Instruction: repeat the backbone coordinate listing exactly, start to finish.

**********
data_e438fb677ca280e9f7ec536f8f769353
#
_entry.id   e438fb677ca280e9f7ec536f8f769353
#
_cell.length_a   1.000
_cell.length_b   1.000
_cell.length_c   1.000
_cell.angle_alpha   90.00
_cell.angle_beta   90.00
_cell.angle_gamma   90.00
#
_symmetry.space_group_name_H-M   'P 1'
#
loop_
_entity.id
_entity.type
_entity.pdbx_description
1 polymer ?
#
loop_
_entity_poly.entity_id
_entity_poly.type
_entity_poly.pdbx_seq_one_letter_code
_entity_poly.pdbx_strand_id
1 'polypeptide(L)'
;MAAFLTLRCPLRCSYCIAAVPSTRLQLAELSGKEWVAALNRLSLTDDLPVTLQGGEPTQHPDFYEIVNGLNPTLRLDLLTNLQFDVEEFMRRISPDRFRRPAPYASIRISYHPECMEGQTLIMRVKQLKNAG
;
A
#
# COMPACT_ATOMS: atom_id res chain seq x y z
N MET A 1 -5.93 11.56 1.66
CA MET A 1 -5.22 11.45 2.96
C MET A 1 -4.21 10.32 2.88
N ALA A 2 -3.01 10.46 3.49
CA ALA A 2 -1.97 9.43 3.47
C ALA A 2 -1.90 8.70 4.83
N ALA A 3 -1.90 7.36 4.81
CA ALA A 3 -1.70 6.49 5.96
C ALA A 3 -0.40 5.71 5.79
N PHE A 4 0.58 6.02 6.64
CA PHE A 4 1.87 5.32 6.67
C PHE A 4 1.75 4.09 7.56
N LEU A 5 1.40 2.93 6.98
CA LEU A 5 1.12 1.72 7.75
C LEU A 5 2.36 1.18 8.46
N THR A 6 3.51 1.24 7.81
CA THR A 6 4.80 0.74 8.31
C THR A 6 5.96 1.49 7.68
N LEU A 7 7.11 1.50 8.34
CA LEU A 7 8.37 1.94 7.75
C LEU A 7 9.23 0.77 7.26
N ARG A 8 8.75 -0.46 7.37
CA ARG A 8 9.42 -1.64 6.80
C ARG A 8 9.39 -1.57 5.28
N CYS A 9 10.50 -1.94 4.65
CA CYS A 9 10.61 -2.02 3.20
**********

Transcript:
data_e438fb677ca280e9f7ec536f8f769353
#
_entry.id   e438fb677ca280e9f7ec536f8f769353
#
_cell.length_a   1.000
_cell.length_b   1.000
_cell.length_c   1.000
_cell.angle_alpha   90.00
_cell.angle_beta   90.00
_cell.angle_gamma   90.00
#
_symmetry.space_group_name_H-M   'P 1'
#
loop_
_entity.id
_entity.type
_entity.pdbx_description
1 polymer ?
#
loop_
_entity_poly.entity_id
_entity_poly.type
_entity_poly.pdbx_seq_one_letter_code
_entity_poly.pdbx_strand_id
1 'polypeptide(L)'
;MAAFLTLRCPLRCSYCIAAVPSTRLQLAELSGKEWVAALNRLSLTDDLPVTLQGGEPTQHPDFYEIVNGLNPTLRLDLLTNLQFDVEEFMRRISPDRFRRPAPYASIRISYHPECMEGQTLIMRVKQLKNAG
;
A
#
# COMPACT_ATOMS: atom_id res chain seq x y z
N MET A 1 -5.93 11.56 1.66
CA MET A 1 -5.22 11.45 2.96
C MET A 1 -4.21 10.32 2.88
N ALA A 2 -3.01 10.46 3.49
CA ALA A 2 -1.97 9.43 3.47
C ALA A 2 -1.90 8.70 4.83
N ALA A 3 -1.90 7.36 4.81
CA ALA A 3 -1.70 6.49 5.96
C ALA A 3 -0.40 5.71 5.79
N PHE A 4 0.58 6.02 6.64
CA PHE A 4 1.87 5.32 6.67
C PHE A 4 1.75 4.09 7.56
N LEU A 5 1.40 2.93 6.98
CA LEU A 5 1.12 1.72 7.75
C LEU A 5 2.36 1.18 8.46
N THR A 6 3.51 1.24 7.81
CA THR A 6 4.80 0.74 8.31
C THR A 6 5.96 1.49 7.68
N LEU A 7 7.11 1.50 8.34
CA LEU A 7 8.37 1.94 7.75
C LEU A 7 9.23 0.77 7.26
N ARG A 8 8.75 -0.46 7.37
CA ARG A 8 9.42 -1.64 6.80
C ARG A 8 9.39 -1.57 5.28
N CYS A 9 10.50 -1.94 4.65
CA CYS A 9 10.61 -2.02 3.20